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Hope comes to pocket of drought in southeast

Kenneth Fuchs, of rural Marty, speaks last week about the drought while in Wagner. Though drought conditions have generally improved in South Dakota, there's a pocket in southeast South Dakota where conditions were especially bad last summer and the drought was still rated as severe as of last week. (Jordan Steffen/Republic)

AVON -- Cautious optimism -- that's the mood of farmers and ranchers in southern Bon Homme and Charles Mix counties after recent spring rains.

May and early June rains were heaviest in the northern parts of the counties, with lesser amounts falling in the southerly sections.

Any rain is an improvement over 2012, said Roger Berndt, 59, manager of the Farmers Coop Elevator Co. in Avon, who figures his area received 6 to 9.25 inches of moisture in the past five weeks -- with 1.75 to 2.25 inches of that amount falling just last weekend.

"How do you even compare when we got 5 inches of rain in the previous 12 months?" he said. The typical average annual moisture for the area is 15 to 17 inches, he estimated.

"We didn't have crops in 2012," Berndt said. "We handled almost 2 million less bushels of grain last year than we did the previous three years. It's taken a toll."

State Climatologist Dennis Todey said historical records show annual moisture levels in the Avon area around 22 inches, but Berndt's estimate of rainfall amounts would probably hold for the typical growing season.

The weekend rainfall in southern parts of South Dakota was significant, Todey said, and will likely improve the area's drought status when the U.S. Drought Monitor Map is released today. The version of the map released last week showed that areas of southern Charles Mix and Bon Homme counties were in the last remaining strip of "severe" drought in the eastern half of the state. "Severe" is below only "extreme" and "exceptional" on a five-level drought scale.

Berndt said a repeat of 2012 would be catastrophic, but survivable. A third year would see businesses like his shutting their doors.

Crop insurance kept most producers solvent in 2012, Berndt said, but the drought was hardest on livestock producers who were forced to pay as much as $300 a ton for hay to feed their cattle.

A more localized concern has been that lawns, which typically go dormant in mild drought, were killed off in 2012.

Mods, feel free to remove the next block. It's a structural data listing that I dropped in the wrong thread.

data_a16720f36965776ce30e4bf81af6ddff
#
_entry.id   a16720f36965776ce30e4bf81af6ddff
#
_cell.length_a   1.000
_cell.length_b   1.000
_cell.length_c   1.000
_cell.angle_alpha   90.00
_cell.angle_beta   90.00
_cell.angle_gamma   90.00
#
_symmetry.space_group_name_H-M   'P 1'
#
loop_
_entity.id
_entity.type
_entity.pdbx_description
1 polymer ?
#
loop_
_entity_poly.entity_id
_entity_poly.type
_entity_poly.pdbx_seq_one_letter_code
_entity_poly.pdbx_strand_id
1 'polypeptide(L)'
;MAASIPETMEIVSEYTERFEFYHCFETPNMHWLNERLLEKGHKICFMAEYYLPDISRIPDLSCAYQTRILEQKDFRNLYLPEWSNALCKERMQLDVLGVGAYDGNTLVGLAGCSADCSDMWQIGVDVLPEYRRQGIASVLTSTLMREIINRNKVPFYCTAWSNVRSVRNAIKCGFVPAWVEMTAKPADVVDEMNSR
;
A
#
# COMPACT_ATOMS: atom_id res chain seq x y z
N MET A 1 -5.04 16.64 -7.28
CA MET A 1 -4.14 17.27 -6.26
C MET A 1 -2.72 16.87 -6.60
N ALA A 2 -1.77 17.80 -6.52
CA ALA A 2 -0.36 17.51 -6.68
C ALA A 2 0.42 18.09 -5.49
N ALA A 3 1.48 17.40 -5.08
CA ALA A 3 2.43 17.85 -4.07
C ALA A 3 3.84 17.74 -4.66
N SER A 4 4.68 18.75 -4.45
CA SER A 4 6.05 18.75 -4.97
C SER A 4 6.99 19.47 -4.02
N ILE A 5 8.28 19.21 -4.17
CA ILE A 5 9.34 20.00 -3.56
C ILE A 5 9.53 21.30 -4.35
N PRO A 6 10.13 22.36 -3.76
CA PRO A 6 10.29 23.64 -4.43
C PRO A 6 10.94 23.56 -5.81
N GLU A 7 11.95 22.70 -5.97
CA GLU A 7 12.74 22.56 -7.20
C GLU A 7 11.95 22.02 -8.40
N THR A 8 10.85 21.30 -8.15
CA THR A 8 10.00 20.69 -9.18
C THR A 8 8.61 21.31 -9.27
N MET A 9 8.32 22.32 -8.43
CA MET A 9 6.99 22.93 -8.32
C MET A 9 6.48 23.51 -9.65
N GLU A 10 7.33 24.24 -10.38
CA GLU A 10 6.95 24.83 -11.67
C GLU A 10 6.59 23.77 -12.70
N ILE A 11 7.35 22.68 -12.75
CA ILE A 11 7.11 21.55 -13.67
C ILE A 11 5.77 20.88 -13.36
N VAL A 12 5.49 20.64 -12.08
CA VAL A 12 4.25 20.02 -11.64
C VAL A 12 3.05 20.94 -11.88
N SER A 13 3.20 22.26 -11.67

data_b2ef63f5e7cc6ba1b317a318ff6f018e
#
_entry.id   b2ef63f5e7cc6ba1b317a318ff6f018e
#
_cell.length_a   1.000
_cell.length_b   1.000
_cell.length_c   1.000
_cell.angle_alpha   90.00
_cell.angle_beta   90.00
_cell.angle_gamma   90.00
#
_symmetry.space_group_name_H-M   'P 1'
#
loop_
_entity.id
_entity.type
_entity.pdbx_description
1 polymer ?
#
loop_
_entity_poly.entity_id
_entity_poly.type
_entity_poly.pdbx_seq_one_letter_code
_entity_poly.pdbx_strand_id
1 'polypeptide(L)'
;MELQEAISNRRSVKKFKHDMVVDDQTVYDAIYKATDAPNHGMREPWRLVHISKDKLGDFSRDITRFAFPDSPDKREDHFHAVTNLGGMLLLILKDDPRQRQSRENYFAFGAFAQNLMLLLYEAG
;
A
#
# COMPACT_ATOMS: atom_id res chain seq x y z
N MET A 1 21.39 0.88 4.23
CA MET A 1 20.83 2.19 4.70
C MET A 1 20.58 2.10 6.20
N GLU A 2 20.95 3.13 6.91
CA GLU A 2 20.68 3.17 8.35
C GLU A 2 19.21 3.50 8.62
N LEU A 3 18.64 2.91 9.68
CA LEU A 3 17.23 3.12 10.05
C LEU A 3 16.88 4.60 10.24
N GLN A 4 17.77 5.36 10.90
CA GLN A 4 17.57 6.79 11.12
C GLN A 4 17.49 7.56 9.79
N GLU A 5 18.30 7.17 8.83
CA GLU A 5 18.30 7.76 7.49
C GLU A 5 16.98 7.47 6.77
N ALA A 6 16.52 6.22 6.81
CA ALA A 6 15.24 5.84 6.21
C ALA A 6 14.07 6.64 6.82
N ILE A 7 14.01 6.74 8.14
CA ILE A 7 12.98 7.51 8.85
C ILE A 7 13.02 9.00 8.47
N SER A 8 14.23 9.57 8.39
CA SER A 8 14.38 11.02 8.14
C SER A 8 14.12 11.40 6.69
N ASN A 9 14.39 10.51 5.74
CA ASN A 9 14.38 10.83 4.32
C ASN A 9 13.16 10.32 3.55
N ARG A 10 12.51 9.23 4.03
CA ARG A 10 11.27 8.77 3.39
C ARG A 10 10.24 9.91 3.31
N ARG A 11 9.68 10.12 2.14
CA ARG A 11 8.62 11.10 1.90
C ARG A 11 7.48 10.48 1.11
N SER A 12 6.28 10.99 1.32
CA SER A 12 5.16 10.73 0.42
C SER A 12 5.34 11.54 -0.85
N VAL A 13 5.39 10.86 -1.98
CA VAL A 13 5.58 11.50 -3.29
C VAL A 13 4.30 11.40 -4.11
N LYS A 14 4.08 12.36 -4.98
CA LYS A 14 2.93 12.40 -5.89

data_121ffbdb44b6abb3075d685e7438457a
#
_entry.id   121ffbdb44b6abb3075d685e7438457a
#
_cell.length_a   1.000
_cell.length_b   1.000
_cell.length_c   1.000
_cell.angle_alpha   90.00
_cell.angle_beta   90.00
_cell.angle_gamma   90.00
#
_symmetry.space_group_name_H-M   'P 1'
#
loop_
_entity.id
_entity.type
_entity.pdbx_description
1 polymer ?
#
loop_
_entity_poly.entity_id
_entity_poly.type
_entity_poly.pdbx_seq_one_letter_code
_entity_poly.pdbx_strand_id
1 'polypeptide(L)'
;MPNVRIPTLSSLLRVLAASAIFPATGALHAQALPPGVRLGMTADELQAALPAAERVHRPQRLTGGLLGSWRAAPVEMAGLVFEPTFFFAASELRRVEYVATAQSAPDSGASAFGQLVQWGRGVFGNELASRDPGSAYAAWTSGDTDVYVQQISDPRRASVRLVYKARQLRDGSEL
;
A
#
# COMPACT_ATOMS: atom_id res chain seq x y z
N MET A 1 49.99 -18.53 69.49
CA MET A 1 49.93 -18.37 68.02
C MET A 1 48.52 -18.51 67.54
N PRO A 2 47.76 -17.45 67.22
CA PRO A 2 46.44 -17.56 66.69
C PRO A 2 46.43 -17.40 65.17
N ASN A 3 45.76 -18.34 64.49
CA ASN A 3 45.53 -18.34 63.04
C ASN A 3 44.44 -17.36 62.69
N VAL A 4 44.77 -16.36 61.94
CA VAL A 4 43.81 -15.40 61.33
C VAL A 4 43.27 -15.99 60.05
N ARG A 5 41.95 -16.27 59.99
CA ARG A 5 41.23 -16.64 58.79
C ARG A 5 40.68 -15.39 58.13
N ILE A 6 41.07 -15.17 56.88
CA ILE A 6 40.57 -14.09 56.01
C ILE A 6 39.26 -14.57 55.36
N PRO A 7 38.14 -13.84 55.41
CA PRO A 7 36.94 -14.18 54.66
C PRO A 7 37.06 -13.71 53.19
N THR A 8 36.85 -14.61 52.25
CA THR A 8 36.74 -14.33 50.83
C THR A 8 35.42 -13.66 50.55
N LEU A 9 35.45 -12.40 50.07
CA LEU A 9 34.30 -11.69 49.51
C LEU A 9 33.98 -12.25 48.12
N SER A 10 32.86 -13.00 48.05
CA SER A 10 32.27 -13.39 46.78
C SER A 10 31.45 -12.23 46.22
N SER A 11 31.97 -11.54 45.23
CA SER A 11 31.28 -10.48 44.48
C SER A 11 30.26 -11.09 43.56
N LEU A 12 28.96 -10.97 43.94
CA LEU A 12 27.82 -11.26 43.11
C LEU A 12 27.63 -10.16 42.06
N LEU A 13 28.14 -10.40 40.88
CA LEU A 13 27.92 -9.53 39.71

To prove his point, Berndt pulled out an 11-by-14 photo of the "desert" of grass surrounding his own farm. He will have to spray off the thriving weeds that remain and re-plant.

No one recalls a year as bad in recent memory, Berndt said.

"Last year we had 90-degree temperatures in March," he added. This year's cooler spring is helping to preserve the moisture that has fallen.

Farther west in Dante, Mike Van Duysen, 21, shop manager at Farmers Elevator, said farmers had been frustrated, until recently, that the biggest rainfalls seemed to veer off to other areas.

Farmers have been in a lot better mood after recent rains, he said.

"Before that, it's been a hit-and-miss kind of deal."

In the past few weeks, his area has had about 7 inches of rain.

Other areas to the west and south received about 4 to 5 inches, and Pickstown, about 20 miles west, got about 5 inches, Van Duysen said, noting that 1.5 to 2 inches of those rainfall amounts arrived over the past weekend.

"It's good, but we'll take as much as we can get," he said. "We're still behind."

"It's getting better -- somewhat," agreed Dick Rysavy, 72, Dante's mayor for the past 27 years. He jokes that no one else will take the job.

"We're not out of this drought yet, but if we get some ample rains it will help," he said.

Rysavy said last week that the rains that fell on Dante in May weren't the drenchers other areas have seen, but they've been regular and timely.

In Wagner, Jeff Doom, 52, president of Wagner Building Supply, said recent rains have raised the spirits of his customers considerably.

"They were tentative three weeks ago -- and I don't want to go so far as to say folks have forgotten the drought -- but it's a new day," he said.

Doom said his business hasn't suffered greatly from the drought because his farm customers used insurance wisely to mitigate losses.

"But I've gotten friendly warnings," he said with a laugh. "They've told me, 'If we get another drought, you will feel our pain.' " Still, Doom said, the drought made him nervous. He shudders to think what could happen. "If this had gone two or three years ... Oh boy," he said.

Two other area residents were interviewed outside Boom's Drive-In, in Wagner, where they stopped for lunch.

Kenneth Fuchs, 66, of rural Marty, said the farmer who rented his acreage in 2012 managed a poor soybean crop.

"Maybe 20 bushels an acre -- it wasn't very good -- and I don't think some made that much. We could use more rain."

The drought was particularly hard on trees, Fuchs said, echoing a complaint made by others.

"I've got two big spruce trees in my yard that my parents planted 40 years ago and I might lose them."

Tom Varilek, 64, who raises cattle eight miles south of Geddes, said recent rains finally allowed him to move his cows out of the feedyard to pasture.

"We're a month behind putting cows out," he said. "If it keeps raining we'll be in good shape, but we have to build up some reserves on our feed pile again -- we used it up last year."

Even though last year's drought caused him to trim his herds by 20 percent, Varilek isn't looking for any government help.

"You start getting into that stuff and that's a lot of extra paperwork. You can't rely on insurance and somebody to give you a hand up," he said.


"Sure," he said. "I've been in this business all my life. If I'm not optimistic, I'm a fool."